tom_p_mondayTom left the U.S. Attorney’s Office and joined our firm in 1993. Tom grew up in Indiana, where Tom’s father was on the administration at the University of Notre Dame. After graduating from Notre Dame with a degree in business, Tom continued his education at Notre Dame’s Law School.

After graduation with distinction, Tom worked for the Federal Trade Commission as an antitrust litigation attorney, then worked as a trial attorney with the U.S. Justice Department, Tax Division, and then as an Assistant United States Attorney where he prosecuted tax and white-collar fraud cases while in the Northern District of Indiana. Tom has been teaching trial advocacy to law students since 1989, including students at Notre Dame Law School and at Cumberland School of Law at Samford University, Birmingham, AL and has been a faculty member of the National Institute For Trial Advocacy. Tom has been admitted to the state bars of Alabama, Illinois, and Indiana.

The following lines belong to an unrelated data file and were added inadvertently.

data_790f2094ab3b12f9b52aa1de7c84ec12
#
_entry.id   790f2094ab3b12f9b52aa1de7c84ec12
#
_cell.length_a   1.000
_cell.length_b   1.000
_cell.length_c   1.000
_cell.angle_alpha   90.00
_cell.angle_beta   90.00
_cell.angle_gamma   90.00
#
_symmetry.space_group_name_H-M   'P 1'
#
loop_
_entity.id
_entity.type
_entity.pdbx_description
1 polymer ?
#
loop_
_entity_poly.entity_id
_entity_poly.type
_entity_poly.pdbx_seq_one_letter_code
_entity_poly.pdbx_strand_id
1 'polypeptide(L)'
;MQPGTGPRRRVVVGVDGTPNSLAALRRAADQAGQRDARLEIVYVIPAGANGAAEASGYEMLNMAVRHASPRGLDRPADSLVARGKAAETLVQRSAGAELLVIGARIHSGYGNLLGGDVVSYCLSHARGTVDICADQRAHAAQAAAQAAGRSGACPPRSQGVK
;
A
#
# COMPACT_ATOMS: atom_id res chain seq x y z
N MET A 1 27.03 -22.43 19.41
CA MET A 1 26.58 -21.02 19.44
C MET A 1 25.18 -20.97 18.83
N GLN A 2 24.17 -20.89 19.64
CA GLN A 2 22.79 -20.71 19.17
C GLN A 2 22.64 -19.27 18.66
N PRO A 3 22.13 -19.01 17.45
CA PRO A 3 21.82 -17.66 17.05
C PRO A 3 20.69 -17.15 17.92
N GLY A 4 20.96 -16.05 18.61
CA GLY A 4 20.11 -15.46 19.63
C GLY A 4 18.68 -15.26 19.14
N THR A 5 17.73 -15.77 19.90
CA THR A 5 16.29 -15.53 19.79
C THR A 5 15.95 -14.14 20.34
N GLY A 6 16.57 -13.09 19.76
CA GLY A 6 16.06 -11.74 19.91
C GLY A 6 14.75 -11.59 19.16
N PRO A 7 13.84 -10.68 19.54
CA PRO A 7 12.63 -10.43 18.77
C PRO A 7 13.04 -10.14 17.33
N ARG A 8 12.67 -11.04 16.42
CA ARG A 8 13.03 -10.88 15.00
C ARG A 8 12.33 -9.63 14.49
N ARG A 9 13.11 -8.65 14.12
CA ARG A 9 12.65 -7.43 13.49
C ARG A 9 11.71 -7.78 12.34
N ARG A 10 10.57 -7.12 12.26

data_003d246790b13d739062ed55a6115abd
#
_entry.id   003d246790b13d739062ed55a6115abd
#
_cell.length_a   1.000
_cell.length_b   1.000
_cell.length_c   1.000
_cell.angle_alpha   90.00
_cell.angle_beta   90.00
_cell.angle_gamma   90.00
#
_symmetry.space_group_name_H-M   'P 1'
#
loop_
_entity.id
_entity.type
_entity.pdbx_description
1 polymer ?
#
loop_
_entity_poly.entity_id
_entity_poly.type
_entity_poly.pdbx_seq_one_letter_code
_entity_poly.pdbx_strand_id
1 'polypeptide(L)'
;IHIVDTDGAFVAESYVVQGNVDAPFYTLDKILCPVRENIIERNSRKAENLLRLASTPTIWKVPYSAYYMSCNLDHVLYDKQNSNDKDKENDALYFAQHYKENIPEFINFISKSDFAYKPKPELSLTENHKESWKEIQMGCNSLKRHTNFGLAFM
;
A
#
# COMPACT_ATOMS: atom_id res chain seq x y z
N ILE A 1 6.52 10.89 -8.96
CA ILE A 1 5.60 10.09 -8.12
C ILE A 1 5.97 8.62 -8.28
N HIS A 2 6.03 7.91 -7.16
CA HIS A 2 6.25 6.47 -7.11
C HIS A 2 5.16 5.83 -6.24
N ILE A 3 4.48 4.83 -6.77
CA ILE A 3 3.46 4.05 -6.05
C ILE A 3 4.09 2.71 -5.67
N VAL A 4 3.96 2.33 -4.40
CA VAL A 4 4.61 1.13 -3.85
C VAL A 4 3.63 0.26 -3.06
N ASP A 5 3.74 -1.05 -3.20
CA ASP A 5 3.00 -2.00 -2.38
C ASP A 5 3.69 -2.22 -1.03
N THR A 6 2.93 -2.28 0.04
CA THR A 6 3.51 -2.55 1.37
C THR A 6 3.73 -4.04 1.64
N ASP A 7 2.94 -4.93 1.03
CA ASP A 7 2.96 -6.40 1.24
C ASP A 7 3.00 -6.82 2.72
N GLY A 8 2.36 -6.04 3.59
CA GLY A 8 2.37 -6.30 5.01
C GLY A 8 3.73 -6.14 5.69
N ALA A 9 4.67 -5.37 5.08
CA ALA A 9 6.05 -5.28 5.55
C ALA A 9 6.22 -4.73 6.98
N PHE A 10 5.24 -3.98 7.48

Tom has tried many cases for our firm, including several million dollar verdicts. Most recently, he obtained a $4.4 million verdict on behalf of an electrician who was injured when the he attempted to move a heavy steel beam blocking the path of an aerial lift truck. The beam fell crushing his foot. Before that, he obtained an $11.11 million jury verdict in a medical malpractice case involving failure to diagnose bacterial meningitis in an adult. He also won a jury verdict that stands as the record knee verdict in Illinois, at $5.36 million, on behalf of a union plumber who fell on a slippery surface at a construction site. He also has the largest verdict for an unoperated compression fracture for a lumbar disk, at $1.2 million, on behalf of a tile setter who fell off a bucket used as a ladder. Tom’s settlement of cases run into many millions of dollars including ones on behalf of a man who suffered a mild brain injury when his nurses failed to appreciate a deterioration in his respiratory condition while he was on a pain medication following surgery, a case in which a post polio patient on a scooter was injured when she backed into an elevator that dropped a couple of feet, and a case for $4.1 million in which a lady died at work when she dropped a flammable substance used in her work that exploded in an area recently renovated by a landlord who failed to abide by the code that provided for fire protection measures that would have saved her.